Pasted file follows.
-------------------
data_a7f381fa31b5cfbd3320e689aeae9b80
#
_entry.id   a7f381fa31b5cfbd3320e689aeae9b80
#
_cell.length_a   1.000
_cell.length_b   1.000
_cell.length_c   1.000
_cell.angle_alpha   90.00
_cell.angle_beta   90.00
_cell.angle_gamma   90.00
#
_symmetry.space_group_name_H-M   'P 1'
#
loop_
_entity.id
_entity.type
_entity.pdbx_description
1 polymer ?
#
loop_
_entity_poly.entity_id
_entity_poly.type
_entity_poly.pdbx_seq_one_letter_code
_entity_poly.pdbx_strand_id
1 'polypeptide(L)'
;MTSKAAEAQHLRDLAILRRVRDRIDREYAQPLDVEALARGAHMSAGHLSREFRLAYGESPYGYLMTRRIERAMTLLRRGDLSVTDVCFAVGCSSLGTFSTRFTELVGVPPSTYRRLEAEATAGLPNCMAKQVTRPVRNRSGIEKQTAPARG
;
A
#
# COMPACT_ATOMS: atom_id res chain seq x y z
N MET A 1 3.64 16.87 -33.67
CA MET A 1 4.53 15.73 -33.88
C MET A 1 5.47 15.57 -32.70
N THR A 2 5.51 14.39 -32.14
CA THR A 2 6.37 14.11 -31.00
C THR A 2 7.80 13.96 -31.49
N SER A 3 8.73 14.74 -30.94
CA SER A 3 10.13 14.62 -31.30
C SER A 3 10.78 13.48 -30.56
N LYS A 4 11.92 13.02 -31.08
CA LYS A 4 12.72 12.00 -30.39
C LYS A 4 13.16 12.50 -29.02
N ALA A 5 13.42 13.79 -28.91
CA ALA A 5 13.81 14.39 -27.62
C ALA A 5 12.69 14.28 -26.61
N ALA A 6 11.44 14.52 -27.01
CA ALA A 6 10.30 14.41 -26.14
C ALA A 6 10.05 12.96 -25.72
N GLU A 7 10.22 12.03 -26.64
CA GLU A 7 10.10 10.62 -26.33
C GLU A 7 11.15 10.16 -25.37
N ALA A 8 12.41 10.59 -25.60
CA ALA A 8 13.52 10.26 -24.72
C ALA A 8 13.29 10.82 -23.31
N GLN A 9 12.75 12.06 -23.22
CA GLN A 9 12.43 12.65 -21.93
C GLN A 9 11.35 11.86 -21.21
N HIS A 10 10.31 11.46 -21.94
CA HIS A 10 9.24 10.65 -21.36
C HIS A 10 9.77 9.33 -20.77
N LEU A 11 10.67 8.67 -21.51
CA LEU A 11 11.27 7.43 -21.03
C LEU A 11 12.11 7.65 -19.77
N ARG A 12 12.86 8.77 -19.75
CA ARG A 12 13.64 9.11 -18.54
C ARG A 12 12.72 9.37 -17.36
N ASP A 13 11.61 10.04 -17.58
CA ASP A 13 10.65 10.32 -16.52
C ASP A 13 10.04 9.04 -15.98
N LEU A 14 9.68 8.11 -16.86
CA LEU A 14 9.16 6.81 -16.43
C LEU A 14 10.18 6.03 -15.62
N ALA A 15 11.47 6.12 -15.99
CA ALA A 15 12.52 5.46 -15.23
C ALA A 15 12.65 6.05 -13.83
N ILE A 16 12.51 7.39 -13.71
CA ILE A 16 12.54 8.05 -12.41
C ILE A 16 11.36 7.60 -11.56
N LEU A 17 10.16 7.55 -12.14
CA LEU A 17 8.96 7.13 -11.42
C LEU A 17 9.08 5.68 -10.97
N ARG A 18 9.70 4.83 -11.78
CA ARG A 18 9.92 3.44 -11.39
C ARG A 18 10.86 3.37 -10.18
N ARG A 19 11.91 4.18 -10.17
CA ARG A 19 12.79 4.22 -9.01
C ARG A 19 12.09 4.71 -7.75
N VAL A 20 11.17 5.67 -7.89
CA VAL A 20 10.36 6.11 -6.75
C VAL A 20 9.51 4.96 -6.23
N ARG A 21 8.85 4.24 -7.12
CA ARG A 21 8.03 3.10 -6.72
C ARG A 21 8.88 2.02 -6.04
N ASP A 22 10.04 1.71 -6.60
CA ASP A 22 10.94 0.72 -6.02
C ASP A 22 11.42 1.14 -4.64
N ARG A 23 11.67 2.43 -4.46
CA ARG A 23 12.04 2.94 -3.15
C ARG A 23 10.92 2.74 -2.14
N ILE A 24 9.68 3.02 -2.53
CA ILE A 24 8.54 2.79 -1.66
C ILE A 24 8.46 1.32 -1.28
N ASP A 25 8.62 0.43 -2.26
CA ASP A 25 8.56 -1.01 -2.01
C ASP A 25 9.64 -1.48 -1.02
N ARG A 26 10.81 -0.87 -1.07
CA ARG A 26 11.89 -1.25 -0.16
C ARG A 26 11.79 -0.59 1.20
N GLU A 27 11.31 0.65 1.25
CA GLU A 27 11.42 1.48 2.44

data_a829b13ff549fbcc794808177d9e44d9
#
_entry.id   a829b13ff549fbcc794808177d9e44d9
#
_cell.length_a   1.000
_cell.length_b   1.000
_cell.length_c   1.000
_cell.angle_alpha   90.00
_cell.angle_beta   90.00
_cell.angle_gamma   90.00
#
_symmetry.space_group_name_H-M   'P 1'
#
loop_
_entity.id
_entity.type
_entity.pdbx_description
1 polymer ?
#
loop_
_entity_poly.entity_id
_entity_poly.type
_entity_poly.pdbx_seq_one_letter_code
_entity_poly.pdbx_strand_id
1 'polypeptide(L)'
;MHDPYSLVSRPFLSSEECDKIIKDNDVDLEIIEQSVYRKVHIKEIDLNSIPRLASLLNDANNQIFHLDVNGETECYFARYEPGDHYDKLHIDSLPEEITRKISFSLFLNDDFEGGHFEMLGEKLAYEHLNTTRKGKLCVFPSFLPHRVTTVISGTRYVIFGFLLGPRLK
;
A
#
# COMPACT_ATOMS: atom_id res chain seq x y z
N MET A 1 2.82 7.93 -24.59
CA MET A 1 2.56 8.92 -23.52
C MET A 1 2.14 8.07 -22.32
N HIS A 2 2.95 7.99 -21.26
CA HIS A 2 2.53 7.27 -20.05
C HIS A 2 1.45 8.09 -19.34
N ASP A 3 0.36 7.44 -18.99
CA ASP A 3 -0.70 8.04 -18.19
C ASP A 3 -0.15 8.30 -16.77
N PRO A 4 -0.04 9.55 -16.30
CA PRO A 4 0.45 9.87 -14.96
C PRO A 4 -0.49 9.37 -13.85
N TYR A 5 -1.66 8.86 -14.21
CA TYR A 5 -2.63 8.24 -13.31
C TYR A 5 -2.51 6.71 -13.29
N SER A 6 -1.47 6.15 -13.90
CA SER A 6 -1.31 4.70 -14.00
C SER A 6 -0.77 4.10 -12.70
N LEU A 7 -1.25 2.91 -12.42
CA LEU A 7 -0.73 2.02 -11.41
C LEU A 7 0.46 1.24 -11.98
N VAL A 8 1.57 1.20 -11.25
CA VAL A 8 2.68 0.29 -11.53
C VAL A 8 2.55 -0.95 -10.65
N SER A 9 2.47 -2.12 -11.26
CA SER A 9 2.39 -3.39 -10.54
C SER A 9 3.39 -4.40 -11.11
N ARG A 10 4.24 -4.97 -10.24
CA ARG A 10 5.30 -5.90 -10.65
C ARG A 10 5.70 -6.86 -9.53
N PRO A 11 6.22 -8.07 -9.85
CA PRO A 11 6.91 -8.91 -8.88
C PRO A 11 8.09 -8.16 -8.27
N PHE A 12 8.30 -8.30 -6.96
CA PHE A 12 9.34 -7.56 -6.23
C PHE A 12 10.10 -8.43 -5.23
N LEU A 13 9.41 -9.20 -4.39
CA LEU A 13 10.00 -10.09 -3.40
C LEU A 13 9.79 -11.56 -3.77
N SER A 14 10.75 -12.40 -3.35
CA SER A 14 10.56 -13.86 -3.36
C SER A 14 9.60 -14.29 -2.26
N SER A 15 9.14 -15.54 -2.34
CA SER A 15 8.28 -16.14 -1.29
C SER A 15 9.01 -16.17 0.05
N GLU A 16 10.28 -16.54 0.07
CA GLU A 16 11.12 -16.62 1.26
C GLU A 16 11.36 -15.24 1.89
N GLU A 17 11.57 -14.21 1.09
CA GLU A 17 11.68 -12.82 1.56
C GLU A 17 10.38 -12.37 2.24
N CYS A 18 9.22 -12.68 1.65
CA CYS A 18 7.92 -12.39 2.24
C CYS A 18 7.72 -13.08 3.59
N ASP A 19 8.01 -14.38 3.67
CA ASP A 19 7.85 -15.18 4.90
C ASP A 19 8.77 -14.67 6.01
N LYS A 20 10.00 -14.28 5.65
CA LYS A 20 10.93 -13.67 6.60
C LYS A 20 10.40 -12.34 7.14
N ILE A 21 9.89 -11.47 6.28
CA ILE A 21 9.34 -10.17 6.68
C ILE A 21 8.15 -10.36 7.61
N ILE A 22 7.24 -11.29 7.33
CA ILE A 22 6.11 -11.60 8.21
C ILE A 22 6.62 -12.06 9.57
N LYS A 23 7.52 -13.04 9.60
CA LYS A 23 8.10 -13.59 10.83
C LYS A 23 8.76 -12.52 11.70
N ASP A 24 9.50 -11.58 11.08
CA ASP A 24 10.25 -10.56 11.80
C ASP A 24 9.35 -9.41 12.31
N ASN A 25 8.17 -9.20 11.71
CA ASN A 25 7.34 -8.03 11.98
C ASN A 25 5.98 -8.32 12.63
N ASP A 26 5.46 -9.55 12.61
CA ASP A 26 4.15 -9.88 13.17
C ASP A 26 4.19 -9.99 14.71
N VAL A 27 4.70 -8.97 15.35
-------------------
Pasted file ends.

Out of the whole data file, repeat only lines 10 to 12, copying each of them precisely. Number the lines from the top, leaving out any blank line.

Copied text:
_cell.angle_gamma   90.00
#
_symmetry.space_group_name_H-M   'P 1'